Pete Turnbull pete at
Thu Oct 25 12:16:52 CDT 2007

On 25/10/2007 17:03, William Donzelli wrote:
> It seems, from a past thread, that leaded solder is starting to become
> a concern around here.

I don't understand why that should be.  I think that's a misperception. 
  It's not banned, just not permitted under RoHS for new 
electrical/electronic equipment for sale.  It's still allowed for 
repairs upgrades or expansions to pre-July 2006 things that already 
contain leaded solder.  It's still being made by most companies because 
some things are exempt from the RoHS directives, such as leaded solder 
for servers, storage and storage array systems, network infrastructure 
equipment, and other applications including the coatings on some pin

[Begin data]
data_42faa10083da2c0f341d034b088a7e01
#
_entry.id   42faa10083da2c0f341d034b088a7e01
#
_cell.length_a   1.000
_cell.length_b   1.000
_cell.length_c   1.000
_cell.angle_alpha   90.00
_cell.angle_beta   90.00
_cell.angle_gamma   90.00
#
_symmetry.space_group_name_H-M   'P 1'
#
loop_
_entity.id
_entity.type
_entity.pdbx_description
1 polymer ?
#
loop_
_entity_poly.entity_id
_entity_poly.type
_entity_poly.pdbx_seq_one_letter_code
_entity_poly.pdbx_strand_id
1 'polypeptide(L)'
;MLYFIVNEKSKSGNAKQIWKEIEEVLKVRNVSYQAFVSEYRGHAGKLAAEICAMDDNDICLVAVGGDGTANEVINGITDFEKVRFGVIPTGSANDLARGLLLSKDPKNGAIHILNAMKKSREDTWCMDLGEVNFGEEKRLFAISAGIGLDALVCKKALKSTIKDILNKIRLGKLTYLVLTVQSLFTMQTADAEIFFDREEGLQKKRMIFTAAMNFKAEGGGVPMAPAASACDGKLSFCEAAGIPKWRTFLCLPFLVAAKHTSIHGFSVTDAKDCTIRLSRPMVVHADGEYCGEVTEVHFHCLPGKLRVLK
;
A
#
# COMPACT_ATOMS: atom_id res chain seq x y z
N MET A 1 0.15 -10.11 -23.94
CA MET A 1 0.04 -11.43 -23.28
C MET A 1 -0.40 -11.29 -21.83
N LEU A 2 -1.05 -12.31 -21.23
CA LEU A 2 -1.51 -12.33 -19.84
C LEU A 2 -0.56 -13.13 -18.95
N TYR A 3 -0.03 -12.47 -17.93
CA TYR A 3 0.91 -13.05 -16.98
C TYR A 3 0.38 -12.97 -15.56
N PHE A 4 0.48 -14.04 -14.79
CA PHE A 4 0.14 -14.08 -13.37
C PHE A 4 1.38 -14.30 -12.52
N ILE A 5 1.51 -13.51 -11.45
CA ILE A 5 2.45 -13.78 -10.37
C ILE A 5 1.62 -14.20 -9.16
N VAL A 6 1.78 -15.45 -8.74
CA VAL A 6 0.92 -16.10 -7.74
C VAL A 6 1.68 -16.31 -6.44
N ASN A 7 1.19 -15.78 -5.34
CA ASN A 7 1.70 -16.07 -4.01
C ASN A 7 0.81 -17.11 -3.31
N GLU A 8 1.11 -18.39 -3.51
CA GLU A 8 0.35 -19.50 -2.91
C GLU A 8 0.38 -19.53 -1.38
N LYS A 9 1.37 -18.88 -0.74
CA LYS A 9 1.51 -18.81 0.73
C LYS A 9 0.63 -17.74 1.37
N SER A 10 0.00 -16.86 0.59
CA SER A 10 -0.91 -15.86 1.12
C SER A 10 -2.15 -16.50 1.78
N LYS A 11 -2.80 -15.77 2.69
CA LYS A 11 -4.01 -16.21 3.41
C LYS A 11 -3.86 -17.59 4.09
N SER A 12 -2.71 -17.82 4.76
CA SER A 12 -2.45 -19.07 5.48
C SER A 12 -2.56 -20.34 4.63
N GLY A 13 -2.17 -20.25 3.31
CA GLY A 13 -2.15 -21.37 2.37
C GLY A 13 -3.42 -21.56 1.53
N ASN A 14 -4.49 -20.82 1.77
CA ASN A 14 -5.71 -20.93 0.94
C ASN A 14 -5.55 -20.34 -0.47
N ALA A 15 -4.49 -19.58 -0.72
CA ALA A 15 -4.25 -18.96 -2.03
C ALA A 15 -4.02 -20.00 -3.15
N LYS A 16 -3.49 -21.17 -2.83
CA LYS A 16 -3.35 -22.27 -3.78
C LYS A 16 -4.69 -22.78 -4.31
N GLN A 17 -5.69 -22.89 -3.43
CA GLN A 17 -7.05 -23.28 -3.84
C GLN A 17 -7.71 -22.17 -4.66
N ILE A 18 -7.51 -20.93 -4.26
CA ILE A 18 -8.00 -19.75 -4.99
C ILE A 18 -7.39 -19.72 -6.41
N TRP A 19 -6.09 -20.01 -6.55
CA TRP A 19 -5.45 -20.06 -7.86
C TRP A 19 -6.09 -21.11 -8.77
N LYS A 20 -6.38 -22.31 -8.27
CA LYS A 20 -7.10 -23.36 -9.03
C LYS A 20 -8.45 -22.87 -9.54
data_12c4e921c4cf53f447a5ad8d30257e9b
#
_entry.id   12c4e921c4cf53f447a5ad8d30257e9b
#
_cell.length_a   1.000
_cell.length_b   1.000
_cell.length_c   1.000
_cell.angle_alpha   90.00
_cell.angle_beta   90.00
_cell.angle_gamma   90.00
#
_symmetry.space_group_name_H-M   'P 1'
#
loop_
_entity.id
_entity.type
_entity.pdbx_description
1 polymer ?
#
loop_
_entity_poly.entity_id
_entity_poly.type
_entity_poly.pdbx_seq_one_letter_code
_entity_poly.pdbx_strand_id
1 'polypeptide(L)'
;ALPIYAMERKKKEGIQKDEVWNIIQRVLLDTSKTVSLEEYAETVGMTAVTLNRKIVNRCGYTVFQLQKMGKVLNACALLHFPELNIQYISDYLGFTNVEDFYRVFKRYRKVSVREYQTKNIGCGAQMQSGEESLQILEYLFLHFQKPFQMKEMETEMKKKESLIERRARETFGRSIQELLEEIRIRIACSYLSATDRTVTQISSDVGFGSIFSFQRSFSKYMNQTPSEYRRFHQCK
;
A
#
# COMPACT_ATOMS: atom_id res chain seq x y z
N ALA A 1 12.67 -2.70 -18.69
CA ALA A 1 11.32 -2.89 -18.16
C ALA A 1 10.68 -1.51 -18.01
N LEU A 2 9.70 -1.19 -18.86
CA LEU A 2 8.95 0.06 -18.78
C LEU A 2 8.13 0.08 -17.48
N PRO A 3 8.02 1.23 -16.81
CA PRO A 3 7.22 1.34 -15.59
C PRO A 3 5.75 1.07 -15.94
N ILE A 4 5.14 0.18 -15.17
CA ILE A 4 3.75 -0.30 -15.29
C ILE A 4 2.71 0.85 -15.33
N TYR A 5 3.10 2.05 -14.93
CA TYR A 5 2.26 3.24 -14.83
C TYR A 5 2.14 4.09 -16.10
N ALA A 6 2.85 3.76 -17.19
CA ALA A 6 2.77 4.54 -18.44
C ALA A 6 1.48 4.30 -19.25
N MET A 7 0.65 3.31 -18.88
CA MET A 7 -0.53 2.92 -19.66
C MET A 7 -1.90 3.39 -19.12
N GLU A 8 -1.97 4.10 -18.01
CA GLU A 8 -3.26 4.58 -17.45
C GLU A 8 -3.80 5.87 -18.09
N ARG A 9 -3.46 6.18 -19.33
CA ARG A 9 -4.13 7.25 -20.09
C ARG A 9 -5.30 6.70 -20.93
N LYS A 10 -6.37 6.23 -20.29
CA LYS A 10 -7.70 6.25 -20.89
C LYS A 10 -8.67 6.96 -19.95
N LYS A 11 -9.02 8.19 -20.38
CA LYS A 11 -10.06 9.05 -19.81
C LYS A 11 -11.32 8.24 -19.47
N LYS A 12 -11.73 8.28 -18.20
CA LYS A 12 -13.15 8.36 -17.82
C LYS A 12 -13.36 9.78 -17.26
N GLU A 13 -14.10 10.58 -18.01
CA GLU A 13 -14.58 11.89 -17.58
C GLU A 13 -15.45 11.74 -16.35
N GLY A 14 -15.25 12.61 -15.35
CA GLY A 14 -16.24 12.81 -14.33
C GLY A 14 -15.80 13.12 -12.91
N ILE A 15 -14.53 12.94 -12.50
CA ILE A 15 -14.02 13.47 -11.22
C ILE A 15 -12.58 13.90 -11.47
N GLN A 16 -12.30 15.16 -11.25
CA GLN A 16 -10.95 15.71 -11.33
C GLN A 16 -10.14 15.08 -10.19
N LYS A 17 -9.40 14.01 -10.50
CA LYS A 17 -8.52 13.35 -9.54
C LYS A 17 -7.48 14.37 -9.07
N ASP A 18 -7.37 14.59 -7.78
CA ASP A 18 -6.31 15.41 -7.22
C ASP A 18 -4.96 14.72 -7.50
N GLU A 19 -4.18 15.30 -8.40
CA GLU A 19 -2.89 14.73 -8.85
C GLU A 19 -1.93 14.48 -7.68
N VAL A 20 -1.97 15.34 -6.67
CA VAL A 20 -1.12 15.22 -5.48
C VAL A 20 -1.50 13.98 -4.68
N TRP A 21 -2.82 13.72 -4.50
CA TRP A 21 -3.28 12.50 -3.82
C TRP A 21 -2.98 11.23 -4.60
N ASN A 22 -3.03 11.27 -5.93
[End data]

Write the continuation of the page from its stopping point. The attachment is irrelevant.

connector systems, solder for some microprocessor BGA packages, solder 
for high power loudspeakers and acoustic transducers, etc.  There are 
many more exemptions for lead, lead alloys, and lead compounds in 
specific cases.

High-temperature solders containing over 85% lead are completely exempt. 
  Another example: it's banned in Europe for plumbing involving drinking 
water or food preparation, but not for other water uses.  Even Farnell 
-- who are currently "dumping" non-RoHS-compliant stock of many lines at 
up to 90% discount and labelling most non-RoHS stock as no longer 
available after stock is exhausted -- are still selling tin/lead solder.

Oh, and military uses are exempt (what a surprise) along with the 
aerospace, space, and defence industries.

Pete						Peter Turnbull
						Network Manager
						University of York

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